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Sunday, 30 April 2017
THE family of a boy who fought a brain tumour say they are delighted with his progress as he marks a year in remission.
Charlie Ilsley, nine, has almost doubled in weight in 12 months and his hair has started to grow back.
This is in stark contrast to when doctors removed the 4cm by 4cm growth and said that otherwise he would have had only weeks to live.
Charlie was in and out of hospital during 2015 and early 2016 and underwent four bouts of chemotherapy.
Now his parents, Toni and Mark, of Buckingham Drive, Emmer Green, have been told his latest scan was clear. Mrs Ilsley, 46, said: “I’m hopeful for the future, although I look more into the long-term effects. You just want your child to be normal. I was sitting on the sofa a little while ago and I could see Charlie out of the corner of my eye and he actually looked like normal Charlie, apart from the hair.”
Her son is looking forward to celebrating his 10th birthday next month by going go-karting with friends. Mrs Ilsley, a technician at the pharmacy at Tesco in Henley and the Day Lewis chemists in Sonning Common, said: “I said to Charlie the other night, ‘what do you want for your birthday?’ and he said ‘I just want to get through my scans’.
“He’s brilliant, he has been incredibly brave. He’s a strong little boy to go what he’s been through.
“I know it has affected him because he says things like ‘when am I going to be normal?’ and ‘I’m never going to get a girlfriend’.
“I think you just learn to live with it because life goes on. We have to try to make every day normal for Charlie. It’s really hard but you can’t live everyday as if the cancer’s back because there’s no point in living then.”
Mr Ilsley, 49, a builder, added: “He’s a very strong kid. He has been through more in his nine years than what we’ll ever go through.”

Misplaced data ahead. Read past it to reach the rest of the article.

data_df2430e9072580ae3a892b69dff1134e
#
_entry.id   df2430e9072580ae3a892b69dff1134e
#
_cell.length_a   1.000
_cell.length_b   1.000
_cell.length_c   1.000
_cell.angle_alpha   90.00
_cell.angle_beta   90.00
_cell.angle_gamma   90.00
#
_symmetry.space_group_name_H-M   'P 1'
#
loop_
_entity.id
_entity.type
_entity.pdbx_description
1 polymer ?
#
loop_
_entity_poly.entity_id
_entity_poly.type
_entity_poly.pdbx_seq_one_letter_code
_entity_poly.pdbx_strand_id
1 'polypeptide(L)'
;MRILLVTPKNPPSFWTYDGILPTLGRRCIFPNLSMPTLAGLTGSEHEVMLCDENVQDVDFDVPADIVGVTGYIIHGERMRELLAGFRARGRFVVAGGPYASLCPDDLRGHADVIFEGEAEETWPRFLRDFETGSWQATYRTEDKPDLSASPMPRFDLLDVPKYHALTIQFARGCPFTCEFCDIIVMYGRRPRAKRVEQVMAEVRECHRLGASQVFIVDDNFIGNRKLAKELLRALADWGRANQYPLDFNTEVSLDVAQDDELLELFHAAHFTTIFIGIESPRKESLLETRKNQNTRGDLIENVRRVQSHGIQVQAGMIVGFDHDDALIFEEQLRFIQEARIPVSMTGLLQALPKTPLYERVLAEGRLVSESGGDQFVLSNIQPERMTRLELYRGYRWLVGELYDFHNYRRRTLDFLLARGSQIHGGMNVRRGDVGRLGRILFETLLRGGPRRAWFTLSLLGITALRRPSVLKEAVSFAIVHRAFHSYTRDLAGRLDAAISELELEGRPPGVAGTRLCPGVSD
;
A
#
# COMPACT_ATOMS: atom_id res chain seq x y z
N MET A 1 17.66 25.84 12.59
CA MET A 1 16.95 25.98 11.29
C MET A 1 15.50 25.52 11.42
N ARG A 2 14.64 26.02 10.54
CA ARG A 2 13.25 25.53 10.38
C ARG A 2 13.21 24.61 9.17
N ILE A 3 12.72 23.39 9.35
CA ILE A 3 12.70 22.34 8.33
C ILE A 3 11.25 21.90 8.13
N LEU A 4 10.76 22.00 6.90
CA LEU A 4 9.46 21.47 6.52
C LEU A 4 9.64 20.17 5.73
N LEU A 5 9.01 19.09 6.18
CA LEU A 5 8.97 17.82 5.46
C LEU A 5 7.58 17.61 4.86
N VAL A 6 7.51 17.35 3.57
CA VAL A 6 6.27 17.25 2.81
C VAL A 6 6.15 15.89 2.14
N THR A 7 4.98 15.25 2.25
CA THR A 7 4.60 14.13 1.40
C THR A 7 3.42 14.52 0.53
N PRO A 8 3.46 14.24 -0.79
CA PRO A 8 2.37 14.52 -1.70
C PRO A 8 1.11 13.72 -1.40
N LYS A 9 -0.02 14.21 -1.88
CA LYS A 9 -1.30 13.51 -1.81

When Charlie finished his chemotherapy treatment in January last year he weighed just over four stone but he now weighs nearly seven-and-a-half.
Since then he has had scans every three months at the John Radcliffe Hospital in Oxford. Mrs Ilsley said: “We had a clear scan in March and took Charlie to Spain in May and from then on he was starting to improve, putting on weight and improving his balance.
“I don’t think he has ever grasped the seriousness of the situation. I think he’s too young, which is a good thing.
“You get this clear news and that’s all good for about four weeks and then you get an appointment for the next scan and it creeps through into your mind ‘what if it’s coming back?’ and you start looking for signs.
“I think in five years maybe I might be able to relax but now, not a chance. I feel like I’ve aged 10 years!”
The family had a scare following a scan in July when Mrs Ilsley received a call from Dr Kate Wheeler, a consultant paediatric oncologist at the hospital.
“I was at work at the time,” she recalled. “She said they had found something. The room just closed in on me. It was panic, sheer panic. She said the whole team had looked at it. They all came to the conclusion that they didn’t know what it was but they were not worried at that point and they suggested we wait three months and have another scan.
“She did say that if she was worried she would have Charlie back in that night.”